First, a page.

Since we know more about Peter and Paul, it is good to review what we know about Apollos. According to the Book of Acts, Apollos, a Jew and native of Alexandria, “was an eloquent man, well-versed in the scriptures” and spoke with “burning enthusiasm.” (Acts 18:24-25) Alexandria was a renowned center of knowledge and the location of a world-famous library. Because Corinth was steeped in the philosophical systems of Greco-Roman thought, you can imagine some church members attaching themselves to Apollos.

It is important to remember that Paul seems to have had no problem with Apollos. He has only affirming words to say about the ministry of Apollos in chapter three of this letter to the Corinthians. Paul characterizes his own ministry in Corinth as that of a seed planter, and the ministry of Apollos as watering the seed he planted. The ministry of each complemented the other. God blessed the ministry of both by making the growth happen. 

What Paul was concerned about was the way members were boasting about their knowledge and their own supposed eloquence. The members of the church were vying for status using whatever means they could. Paul understood that his mission for this letter was to tame these egos and bring the members of the church back into unity and fellowship. 
Paul reminded the church of what his message had been when he had preached the gospel among them. Paul admitted that his goal was not to proclaim the gospel with eloquent wisdom. For Paul, the message of the gospel is the message of the cross. Paul felt that trying to deliver that message with eloquent wisdom could potentially empty the message of the cross of its power. (1 Corinthians 1:17)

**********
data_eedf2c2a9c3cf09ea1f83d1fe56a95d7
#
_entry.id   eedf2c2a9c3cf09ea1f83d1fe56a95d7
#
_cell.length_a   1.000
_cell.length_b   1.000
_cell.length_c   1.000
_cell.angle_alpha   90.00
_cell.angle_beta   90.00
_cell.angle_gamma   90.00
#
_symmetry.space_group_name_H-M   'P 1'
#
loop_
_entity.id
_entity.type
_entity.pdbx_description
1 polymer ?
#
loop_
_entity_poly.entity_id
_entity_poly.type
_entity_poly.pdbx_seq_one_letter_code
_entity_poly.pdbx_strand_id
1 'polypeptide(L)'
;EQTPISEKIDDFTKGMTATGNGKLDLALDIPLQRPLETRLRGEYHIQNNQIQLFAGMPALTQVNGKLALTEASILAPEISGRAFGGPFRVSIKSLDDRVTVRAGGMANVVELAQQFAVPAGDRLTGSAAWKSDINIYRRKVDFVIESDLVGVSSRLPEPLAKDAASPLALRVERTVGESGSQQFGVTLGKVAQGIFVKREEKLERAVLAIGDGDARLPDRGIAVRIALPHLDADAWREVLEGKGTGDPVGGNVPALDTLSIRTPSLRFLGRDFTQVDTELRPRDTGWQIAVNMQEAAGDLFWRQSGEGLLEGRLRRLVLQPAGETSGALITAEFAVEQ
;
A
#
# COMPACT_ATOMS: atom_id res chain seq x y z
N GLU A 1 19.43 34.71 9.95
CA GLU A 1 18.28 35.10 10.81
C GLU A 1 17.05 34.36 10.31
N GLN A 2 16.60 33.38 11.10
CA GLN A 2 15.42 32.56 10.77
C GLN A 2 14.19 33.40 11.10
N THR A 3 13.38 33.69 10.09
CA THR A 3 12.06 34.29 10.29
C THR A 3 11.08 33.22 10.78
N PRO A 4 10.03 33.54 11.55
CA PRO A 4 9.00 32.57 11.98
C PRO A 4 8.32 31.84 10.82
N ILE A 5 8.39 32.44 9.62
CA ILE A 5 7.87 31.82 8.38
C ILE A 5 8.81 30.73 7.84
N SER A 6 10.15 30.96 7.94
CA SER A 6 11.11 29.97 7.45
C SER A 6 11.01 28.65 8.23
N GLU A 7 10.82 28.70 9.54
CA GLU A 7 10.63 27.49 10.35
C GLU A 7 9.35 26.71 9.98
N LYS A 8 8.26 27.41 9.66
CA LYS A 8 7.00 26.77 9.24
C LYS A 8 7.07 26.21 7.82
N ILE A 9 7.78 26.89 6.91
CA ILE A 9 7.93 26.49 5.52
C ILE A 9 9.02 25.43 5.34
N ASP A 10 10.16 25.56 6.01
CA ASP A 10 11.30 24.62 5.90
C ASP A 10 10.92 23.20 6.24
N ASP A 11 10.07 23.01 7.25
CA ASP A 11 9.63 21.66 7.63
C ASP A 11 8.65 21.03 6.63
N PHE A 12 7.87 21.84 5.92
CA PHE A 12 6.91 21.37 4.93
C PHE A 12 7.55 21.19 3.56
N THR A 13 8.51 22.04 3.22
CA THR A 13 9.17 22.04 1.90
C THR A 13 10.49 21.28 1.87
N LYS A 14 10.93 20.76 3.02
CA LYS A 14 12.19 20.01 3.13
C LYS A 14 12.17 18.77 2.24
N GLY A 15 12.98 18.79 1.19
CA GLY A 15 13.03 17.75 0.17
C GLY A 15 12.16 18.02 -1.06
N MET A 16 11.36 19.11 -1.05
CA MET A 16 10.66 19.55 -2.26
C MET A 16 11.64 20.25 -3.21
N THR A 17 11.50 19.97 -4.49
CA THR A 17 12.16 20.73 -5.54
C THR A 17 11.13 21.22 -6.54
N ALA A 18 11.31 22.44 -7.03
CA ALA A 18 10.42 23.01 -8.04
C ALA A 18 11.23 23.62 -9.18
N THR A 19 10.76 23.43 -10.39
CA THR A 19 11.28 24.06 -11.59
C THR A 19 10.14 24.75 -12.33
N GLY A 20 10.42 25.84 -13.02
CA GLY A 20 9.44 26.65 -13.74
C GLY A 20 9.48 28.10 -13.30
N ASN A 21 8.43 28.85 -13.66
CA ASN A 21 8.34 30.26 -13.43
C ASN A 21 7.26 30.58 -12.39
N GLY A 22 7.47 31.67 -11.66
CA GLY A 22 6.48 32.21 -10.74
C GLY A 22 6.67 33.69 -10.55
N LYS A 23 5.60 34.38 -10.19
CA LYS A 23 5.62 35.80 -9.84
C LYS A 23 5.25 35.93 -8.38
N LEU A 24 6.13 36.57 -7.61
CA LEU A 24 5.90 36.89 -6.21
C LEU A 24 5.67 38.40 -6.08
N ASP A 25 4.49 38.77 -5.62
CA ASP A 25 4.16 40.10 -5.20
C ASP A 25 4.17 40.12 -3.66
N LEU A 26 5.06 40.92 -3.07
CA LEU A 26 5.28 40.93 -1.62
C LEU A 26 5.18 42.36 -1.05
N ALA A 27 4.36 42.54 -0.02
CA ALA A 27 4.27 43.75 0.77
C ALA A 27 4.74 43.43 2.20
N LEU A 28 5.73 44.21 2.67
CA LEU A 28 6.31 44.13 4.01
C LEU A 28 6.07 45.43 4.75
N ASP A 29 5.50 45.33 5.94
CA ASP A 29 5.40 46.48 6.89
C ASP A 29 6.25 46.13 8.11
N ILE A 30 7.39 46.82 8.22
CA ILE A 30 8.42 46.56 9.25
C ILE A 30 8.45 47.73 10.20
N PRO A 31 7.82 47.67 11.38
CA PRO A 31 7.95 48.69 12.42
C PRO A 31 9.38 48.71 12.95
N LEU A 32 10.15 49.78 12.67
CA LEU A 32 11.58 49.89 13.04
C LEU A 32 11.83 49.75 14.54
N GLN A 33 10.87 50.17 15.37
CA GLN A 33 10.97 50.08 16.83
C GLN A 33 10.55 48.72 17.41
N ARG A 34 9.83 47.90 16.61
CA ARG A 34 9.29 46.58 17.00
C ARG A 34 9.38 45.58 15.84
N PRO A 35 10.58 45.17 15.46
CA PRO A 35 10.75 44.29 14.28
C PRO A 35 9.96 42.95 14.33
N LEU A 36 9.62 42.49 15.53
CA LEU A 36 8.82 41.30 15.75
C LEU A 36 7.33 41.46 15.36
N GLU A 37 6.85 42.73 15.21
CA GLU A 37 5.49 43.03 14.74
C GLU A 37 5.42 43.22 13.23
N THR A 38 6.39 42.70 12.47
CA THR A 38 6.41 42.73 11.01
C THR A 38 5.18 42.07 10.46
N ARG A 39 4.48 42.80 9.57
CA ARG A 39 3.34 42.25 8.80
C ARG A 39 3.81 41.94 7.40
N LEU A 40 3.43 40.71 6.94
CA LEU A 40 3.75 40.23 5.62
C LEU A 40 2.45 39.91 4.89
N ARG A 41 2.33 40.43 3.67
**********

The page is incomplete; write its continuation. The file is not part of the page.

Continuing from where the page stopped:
Have you known people in the Church who seem to compete for status? How might they do this? Would you be willing to share how God revealed to you this tendency in your own life? Have you seen church conflicts arise out of the tendency to compete for status? 
How is the cross preached and talked about in your church? Have you ever thought about the cross in the way Christians treat one another?
How Paul Used the Message of the Cross
What we have the opportunity to see in today’s lesson is how Paul used the message of the cross to unify believers. The message of the cross however has a greater application. The cross of Jesus provides the church its unique foundation and organizing principle. The cross informs the résumé of those who are called to be Christ’s followers who make up the church.

18 For the message about the cross is foolishness to those who are perishing, but to us who are being saved it is the power of God. 
Why would Paul say that the message of the cross is foolishness to those who are perishing? Christians wear crosses as a sign of their identity in Christ. The crosses we wear are usually fashioned out of precious metals and polished up. Paul reminds us what an outside observer might think of the cross. The cross was obviously an instrument of torture and execution—a particularly cruel method of execution where death came slowly. Crucifixion was not invented by the Romans, but the Romans were the ones who brought it into systematic use. The public display of its victims was meant to serve as a deterrent to others. It presented a picture of abject humiliation and shame.
To first century outsiders who believed the cross merely spelled the end of Jesus, the cross was pure foolishness. Who would call people to follow someone who was the center of such a story? Yet, to people who see their salvation in this story, the cross demonstrates the power of God.
Notice Paul’s resistance to watering down the message of the cross. Using the language of today, Paul seems to double-down on the message of the cross. Trying to bring too much eloquence in telling about the cross has the potential to empty the message of the cross of its power. There should be a raw quality to the way that the message of the cross is delivered.   
19 For it is written,
“I will destroy the wisdom of the wise,
    and the discernment of the discerning I will thwart.”